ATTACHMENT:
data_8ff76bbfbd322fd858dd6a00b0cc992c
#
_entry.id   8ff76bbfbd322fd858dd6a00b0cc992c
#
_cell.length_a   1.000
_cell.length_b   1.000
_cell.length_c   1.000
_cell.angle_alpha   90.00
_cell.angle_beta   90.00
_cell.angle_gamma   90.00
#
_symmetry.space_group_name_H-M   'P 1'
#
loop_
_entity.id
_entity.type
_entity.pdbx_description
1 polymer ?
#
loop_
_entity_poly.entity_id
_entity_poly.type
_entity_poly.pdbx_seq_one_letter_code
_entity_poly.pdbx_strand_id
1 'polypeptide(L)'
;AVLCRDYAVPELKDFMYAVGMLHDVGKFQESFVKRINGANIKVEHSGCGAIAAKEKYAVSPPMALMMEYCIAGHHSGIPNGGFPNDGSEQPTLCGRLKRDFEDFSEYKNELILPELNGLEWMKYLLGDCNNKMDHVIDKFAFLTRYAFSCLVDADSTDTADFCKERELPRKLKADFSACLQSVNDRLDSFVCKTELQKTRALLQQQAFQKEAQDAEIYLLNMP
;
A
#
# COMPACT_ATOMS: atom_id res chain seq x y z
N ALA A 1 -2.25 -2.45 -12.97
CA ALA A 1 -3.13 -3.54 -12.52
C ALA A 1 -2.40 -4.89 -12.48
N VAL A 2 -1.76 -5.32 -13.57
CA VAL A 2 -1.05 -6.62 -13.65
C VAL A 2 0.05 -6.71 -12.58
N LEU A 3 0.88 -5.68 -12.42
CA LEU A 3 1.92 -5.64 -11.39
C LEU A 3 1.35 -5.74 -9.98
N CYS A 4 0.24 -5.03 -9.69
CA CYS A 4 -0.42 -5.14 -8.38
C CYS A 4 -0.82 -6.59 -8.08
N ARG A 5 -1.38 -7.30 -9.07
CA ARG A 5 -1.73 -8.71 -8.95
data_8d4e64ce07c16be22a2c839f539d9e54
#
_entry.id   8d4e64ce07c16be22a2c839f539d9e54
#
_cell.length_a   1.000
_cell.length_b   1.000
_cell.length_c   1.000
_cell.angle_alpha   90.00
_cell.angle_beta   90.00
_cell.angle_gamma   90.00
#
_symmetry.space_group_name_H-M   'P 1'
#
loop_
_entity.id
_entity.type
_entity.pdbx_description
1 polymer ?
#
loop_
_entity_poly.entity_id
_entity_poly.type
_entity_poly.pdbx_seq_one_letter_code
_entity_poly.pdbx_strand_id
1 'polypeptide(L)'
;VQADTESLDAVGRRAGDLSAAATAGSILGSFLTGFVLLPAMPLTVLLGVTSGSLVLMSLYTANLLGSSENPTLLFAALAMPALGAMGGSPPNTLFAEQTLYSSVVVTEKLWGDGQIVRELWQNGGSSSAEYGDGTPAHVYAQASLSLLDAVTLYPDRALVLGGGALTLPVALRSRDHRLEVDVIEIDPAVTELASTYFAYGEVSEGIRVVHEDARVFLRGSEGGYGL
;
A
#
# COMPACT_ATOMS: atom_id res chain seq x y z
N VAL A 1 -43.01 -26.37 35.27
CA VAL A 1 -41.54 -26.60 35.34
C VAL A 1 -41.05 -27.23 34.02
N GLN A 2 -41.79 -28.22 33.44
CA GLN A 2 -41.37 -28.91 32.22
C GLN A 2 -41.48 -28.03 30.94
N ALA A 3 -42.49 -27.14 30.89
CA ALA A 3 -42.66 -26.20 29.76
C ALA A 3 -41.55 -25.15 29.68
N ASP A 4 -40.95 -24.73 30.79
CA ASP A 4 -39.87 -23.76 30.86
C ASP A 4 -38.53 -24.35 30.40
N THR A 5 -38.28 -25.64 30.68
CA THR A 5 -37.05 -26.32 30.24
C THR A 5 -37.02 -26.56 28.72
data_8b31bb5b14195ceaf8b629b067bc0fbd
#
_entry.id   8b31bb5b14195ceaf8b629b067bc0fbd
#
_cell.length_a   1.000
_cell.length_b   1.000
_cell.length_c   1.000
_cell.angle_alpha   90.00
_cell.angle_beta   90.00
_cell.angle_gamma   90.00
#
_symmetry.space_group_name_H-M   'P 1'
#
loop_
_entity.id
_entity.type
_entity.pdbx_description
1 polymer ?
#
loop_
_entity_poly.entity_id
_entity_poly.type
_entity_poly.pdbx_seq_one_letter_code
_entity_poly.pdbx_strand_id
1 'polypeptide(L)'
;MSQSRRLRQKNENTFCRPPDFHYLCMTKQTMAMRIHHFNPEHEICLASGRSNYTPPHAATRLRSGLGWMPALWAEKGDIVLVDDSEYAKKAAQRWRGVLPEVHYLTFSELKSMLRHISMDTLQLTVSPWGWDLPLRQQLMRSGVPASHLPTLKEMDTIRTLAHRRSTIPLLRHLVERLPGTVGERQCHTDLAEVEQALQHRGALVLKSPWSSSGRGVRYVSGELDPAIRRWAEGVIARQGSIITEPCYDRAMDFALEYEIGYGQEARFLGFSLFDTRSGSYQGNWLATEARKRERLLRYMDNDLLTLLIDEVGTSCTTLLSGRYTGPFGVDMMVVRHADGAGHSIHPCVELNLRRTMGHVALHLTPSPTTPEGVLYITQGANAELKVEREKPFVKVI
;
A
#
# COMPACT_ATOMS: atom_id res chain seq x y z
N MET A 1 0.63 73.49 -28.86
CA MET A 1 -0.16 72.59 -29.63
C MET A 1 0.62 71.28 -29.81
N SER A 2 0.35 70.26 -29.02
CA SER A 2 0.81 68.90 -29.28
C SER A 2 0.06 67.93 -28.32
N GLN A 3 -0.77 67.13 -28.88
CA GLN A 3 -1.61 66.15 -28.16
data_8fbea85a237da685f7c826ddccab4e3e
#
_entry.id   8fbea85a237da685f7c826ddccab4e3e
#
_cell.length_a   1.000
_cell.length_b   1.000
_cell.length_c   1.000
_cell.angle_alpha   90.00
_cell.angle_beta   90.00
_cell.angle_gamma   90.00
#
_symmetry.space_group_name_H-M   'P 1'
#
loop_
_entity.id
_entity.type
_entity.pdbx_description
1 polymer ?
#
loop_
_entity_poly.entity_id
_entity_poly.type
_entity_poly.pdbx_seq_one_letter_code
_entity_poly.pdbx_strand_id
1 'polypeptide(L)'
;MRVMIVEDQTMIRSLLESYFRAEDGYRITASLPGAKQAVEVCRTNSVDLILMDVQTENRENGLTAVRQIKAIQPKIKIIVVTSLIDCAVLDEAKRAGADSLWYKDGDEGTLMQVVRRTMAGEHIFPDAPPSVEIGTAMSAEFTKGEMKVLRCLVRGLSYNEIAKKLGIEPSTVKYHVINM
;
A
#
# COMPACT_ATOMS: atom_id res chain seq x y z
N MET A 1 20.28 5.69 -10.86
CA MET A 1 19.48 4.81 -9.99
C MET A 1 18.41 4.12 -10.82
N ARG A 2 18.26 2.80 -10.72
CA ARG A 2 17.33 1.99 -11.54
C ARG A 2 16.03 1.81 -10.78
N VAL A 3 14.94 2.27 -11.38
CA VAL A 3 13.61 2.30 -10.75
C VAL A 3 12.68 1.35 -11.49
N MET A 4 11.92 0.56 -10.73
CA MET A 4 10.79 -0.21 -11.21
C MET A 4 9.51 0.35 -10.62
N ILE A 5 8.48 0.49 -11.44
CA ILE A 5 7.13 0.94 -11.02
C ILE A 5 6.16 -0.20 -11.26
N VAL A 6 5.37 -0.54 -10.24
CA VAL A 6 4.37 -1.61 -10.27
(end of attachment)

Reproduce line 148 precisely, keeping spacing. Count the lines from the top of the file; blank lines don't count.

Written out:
_entity_poly.entity_id